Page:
Garcia C. Duckett L, Saewyc EM, Bearinger LH. (2007). Perceptions of health among immigrant Latino adolescents from Mexico. J Holistic Nurs. 25(6), 81-91.

Garcia C, Skay C, Sieving R, Bearinger LH, Naughton S. (in press). Examining relationships of family protective factors and mental health indicators among 9th and 12th  grade Latino adolescents. J Sch Health.

Neumark-Sztainer D, van den Berg P, Hannan PJ, Story M. (2006). Self-weighing in adolescents: Helpful or harmful? Longitudinal associations with body weight changes and disordered eating. J Adolesc Health, 39, 811-818.


Research Training in Health Protection and Preparedness- Marc N Gourevitch, MD, MPH
New York University School of Medicine

The goal of the New York University School of Medicine proposal is to solidify and evaluate the effectiveness of an innovative new program to train post-doctoral, physician fellows in health protection and preparedness research and create sustainable research linkages between academic institutions and front-line public health agencies. After a rigorous and focused curriculum in core public health disciplines and research methods, fellows work with one of a cadre of outstanding mentors investigating real-world challenges at the interface of medicine and public health. Organizational partners include the New York City Department of Health and Mental Hygiene, the New York City Health and Hospitals Corporation, and the New York University Center for Catastrophe Preparedness and Response, allowing for a broad diversity in exposure to health protection and preparedness research as well as bidirectional transfer of experience and expertise. Six full-time fellows in the program graduated with a Master of Science in Clinical Investigation from New York University School of Medicine in June 2007. Project Abstract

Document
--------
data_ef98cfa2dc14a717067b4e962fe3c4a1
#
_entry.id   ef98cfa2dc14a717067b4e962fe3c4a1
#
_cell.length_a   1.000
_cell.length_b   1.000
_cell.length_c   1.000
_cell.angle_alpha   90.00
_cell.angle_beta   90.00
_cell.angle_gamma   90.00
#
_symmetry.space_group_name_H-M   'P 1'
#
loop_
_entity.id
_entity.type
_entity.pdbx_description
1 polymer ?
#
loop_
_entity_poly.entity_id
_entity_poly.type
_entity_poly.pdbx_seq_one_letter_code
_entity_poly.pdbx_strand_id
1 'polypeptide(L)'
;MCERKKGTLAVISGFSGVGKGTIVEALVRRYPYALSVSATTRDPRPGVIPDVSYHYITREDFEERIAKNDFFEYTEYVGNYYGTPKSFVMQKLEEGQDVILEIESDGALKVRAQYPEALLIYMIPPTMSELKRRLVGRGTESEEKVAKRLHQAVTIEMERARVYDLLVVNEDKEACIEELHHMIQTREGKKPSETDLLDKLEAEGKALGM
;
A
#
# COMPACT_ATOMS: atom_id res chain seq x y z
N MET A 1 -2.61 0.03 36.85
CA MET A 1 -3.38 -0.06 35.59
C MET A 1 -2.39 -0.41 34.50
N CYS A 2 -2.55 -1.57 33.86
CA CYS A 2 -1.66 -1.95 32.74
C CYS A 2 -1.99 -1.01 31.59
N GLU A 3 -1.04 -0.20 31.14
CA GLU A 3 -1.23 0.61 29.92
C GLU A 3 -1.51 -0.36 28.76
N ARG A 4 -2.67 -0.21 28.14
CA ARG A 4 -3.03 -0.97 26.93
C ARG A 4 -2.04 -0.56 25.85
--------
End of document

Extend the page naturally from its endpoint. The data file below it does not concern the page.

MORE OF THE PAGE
Gany F, Trinh-Shevrin C, Aragones A. (in press) Cancer screening and Haitian immigrants: The primary care provider factor. Journal of Immigrant and Minority Health.

Shah N, Aragones A, Gany F. Language proficiency and referral for screening colonoscopy in an urban immigrant population [Abstract]. Journal of General Internal
Medicine 2006; 21: s4.